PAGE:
MacOS 10.14: Doubling down on security
It’s not just iOS that’s been buggy. In November 2017, researchers discovered a colossal security flaw in Apple’s Mac operating system that allowed users to log in to virtually any Mac laptop or desktop without a password. (Here’s how to prevent access if you haven’t updated MacOS recently.) Because of that, we expect Apple to invest more time and energy than usual in highlighting security and privacy at this year’s WWDC.We’ll also get a fancy new nickname for the next version of MacOS. Will it be an outdoorsy moniker following on the heels of Yosemite, El Capitan, Sierra and High Sierra, or will Apple take a new path? A 9to5Mac report suggests the name could be Mojave. The report includes a video that purportedly shows MacOS 10.14 in action, with a dark-tinged user interface theme, an icon for a Mac News app visible in the Dock, and sand-dune wallpaper peeking out from behind the active windows. Time for more faces on Apple Watch?
Screenshot by César Salza/CNET
WatchOS: Expanding health and fitness functionality
Little is known about what Apple has up its sleeve with regard to its wrist-bound OS, but the recent news about Apple’s new round-display Watch patent — paired with reports of a new redesign this fall — portends a new avenue of possibilities. There’s also the chance of an expanded watch face store, or more watch face customization. Otherwise, we expect to see some announcements related to the continuing expansion of the Apple Watch’s health and fitness functionality (via the HealthKit software toolset). Read: It’s time for the Apple Watch to get a watch face store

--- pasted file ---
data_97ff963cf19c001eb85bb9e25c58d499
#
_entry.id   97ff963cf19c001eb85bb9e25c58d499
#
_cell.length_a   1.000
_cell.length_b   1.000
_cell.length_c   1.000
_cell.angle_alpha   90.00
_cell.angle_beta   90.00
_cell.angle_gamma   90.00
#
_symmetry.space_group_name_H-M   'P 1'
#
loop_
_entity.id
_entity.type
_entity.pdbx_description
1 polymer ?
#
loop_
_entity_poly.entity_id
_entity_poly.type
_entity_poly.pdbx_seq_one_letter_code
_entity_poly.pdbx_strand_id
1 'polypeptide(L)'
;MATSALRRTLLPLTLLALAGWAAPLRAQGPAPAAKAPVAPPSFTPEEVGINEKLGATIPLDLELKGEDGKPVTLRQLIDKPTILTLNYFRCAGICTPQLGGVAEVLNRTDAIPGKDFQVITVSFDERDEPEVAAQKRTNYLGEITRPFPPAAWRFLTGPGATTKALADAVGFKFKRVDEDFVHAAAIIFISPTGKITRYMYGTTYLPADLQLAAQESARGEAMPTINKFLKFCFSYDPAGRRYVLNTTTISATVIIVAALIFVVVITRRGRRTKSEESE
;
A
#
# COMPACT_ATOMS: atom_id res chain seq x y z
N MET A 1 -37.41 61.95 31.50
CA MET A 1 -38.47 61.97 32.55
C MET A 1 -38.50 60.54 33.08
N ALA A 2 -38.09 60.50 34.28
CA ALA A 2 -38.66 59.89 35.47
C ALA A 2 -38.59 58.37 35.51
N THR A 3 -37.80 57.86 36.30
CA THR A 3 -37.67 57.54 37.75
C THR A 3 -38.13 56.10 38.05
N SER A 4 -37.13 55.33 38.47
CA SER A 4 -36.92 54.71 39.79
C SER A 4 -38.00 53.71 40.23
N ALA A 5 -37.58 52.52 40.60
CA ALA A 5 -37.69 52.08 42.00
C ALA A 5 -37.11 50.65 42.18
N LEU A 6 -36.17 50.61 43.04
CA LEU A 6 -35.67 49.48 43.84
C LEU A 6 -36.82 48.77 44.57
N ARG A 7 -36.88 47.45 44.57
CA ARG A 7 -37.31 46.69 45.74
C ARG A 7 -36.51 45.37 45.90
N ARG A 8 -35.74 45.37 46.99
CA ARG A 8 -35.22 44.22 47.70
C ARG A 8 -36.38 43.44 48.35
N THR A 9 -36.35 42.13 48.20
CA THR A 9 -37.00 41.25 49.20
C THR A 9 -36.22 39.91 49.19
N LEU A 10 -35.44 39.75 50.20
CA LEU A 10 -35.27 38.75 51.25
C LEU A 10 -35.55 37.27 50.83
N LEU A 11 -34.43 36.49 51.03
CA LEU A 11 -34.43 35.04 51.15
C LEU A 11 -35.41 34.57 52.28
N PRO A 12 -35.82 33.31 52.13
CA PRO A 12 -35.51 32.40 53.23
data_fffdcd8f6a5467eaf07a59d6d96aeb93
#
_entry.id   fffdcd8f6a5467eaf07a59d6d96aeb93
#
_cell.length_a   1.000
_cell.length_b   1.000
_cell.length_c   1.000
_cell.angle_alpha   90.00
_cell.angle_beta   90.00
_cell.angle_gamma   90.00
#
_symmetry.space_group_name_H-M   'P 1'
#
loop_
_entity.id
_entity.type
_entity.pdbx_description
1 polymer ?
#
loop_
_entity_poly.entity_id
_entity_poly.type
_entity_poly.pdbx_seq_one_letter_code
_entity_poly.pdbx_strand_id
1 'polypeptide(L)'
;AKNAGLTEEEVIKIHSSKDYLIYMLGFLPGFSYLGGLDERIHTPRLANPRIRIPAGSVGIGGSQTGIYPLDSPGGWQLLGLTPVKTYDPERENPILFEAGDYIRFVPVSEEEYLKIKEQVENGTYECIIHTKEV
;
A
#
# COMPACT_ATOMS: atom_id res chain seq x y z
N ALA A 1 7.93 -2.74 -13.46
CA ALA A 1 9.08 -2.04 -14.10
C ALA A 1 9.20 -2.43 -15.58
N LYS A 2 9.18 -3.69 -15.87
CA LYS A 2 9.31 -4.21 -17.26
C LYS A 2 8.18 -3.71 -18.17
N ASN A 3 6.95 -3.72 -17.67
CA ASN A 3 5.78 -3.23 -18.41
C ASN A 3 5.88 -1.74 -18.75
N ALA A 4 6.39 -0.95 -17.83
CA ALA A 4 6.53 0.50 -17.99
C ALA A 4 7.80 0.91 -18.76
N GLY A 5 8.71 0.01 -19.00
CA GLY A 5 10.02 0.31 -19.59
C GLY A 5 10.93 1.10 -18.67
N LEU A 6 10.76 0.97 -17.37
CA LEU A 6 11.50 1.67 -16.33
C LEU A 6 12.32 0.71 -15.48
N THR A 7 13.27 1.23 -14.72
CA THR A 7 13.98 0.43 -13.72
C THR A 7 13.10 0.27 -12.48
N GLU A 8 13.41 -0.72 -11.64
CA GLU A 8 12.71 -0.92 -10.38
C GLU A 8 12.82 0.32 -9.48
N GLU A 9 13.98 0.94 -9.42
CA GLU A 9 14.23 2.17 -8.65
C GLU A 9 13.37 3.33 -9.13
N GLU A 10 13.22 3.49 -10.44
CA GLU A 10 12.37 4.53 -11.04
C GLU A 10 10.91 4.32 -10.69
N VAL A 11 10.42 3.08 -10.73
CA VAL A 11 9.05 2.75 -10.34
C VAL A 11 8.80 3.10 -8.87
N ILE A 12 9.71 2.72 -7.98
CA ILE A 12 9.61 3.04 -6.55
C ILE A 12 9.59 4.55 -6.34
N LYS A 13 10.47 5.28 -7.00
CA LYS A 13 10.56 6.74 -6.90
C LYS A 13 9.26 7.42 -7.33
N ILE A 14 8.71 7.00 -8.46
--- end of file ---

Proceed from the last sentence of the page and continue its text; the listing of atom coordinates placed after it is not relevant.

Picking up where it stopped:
TVOS, Audio OS and Siri: Making Apple TV and HomePod smarter
The recently released iOS 11.4 and TVOS 11.4 more tightly integrates Apple TV into the Home app, and offers compatibility with the AirPlay 2 multiroom speaker feature first unveiled at WWDC 2017. That may mean more integration with HomeKit, Apple’s smart home platform, is on deck for this year’s WWDC. Maybe we’ll hear more about games and the TV app on Apple’s streamer, too.
And while iOS 11.4’s addition of stereo pairing and multiroom audio was a major boost for the HomePod, the speaker’s software remains seriously lacking. We’re hoping Apple uses the one-year anniversary of the HomePod’s WWDC debut to spell out specific improvements to its Audio OS operating system, so the speaker can rely less on a paired iPhone and become a more viable challenge to Amazon’s Echo and Google’s Home speaker systems. And while we’re at it: Everyone agrees Siri needs a serious overhaul if Apple wants to go toe-to-toe with Alexa and Google Assistant. Read: iOS 11.4 arrives with AirPlay 2, Messages in iCloudRead: With AirPlay 2, Apple HomePod smart speaker gets multiroom audio, stereo soundRead: Apple’s HomePod smart speaker is better, but here are 5 things it still needs to beat AlexaRead: Apple HomePod review (updated with iOS 11.4 impressions)Read: Apple TV 4K review (updated)